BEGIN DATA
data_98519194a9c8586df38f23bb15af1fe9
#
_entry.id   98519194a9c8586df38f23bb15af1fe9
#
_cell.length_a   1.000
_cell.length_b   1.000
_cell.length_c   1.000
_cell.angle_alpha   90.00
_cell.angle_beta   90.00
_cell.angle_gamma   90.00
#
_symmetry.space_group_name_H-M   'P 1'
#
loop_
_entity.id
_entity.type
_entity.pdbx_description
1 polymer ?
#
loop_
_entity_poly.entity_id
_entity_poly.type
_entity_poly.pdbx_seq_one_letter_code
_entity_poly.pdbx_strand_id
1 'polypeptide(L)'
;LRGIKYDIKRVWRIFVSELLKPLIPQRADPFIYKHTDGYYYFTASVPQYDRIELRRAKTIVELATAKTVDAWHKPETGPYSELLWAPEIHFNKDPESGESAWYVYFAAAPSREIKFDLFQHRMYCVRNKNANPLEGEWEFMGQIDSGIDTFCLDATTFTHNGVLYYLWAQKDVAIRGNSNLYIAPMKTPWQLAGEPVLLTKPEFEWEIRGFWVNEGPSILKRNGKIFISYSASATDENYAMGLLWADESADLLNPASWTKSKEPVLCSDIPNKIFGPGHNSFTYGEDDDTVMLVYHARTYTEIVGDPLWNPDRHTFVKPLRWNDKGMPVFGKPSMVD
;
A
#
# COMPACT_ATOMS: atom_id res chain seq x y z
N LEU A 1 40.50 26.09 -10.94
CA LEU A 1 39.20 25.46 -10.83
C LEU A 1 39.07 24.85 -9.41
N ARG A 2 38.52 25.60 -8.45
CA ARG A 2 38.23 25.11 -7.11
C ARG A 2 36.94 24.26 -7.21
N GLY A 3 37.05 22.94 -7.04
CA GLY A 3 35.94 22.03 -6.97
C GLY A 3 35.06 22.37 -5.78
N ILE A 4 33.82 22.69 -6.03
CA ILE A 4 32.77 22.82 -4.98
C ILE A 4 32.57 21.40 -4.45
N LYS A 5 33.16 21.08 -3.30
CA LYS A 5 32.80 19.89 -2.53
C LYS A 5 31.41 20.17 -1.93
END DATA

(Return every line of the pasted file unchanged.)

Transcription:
data_98519194a9c8586df38f23bb15af1fe9
#
_entry.id   98519194a9c8586df38f23bb15af1fe9
#
_cell.length_a   1.000
_cell.length_b   1.000
_cell.length_c   1.000
_cell.angle_alpha   90.00
_cell.angle_beta   90.00
_cell.angle_gamma   90.00
#
_symmetry.space_group_name_H-M   'P 1'
#
loop_
_entity.id
_entity.type
_entity.pdbx_description
1 polymer ?
#
loop_
_entity_poly.entity_id
_entity_poly.type
_entity_poly.pdbx_seq_one_letter_code
_entity_poly.pdbx_strand_id
1 'polypeptide(L)'
;LRGIKYDIKRVWRIFVSELLKPLIPQRADPFIYKHTDGYYYFTASVPQYDRIELRRAKTIVELATAKTVDAWHKPETGPYSELLWAPEIHFNKDPESGESAWYVYFAAAPSREIKFDLFQHRMYCVRNKNANPLEGEWEFMGQIDSGIDTFCLDATTFTHNGVLYYLWAQKDVAIRGNSNLYIAPMKTPWQLAGEPVLLTKPEFEWEIRGFWVNEGPSILKRNGKIFISYSASATDENYAMGLLWADESADLLNPASWTKSKEPVLCSDIPNKIFGPGHNSFTYGEDDDTVMLVYHARTYTEIVGDPLWNPDRHTFVKPLRWNDKGMPVFGKPSMVD
;
A
#
# COMPACT_ATOMS: atom_id res chain seq x y z
N LEU A 1 40.50 26.09 -10.94
CA LEU A 1 39.20 25.46 -10.83
C LEU A 1 39.07 24.85 -9.41
N ARG A 2 38.52 25.60 -8.45
CA ARG A 2 38.23 25.11 -7.11
C ARG A 2 36.94 24.26 -7.21
N GLY A 3 37.05 22.94 -7.04
CA GLY A 3 35.94 22.03 -6.97
C GLY A 3 35.06 22.37 -5.78
N ILE A 4 33.82 22.69 -6.03
CA ILE A 4 32.77 22.82 -4.98
C ILE A 4 32.57 21.40 -4.45
N LYS A 5 33.16 21.08 -3.30
CA LYS A 5 32.80 19.89 -2.53
C LYS A 5 31.41 20.17 -1.93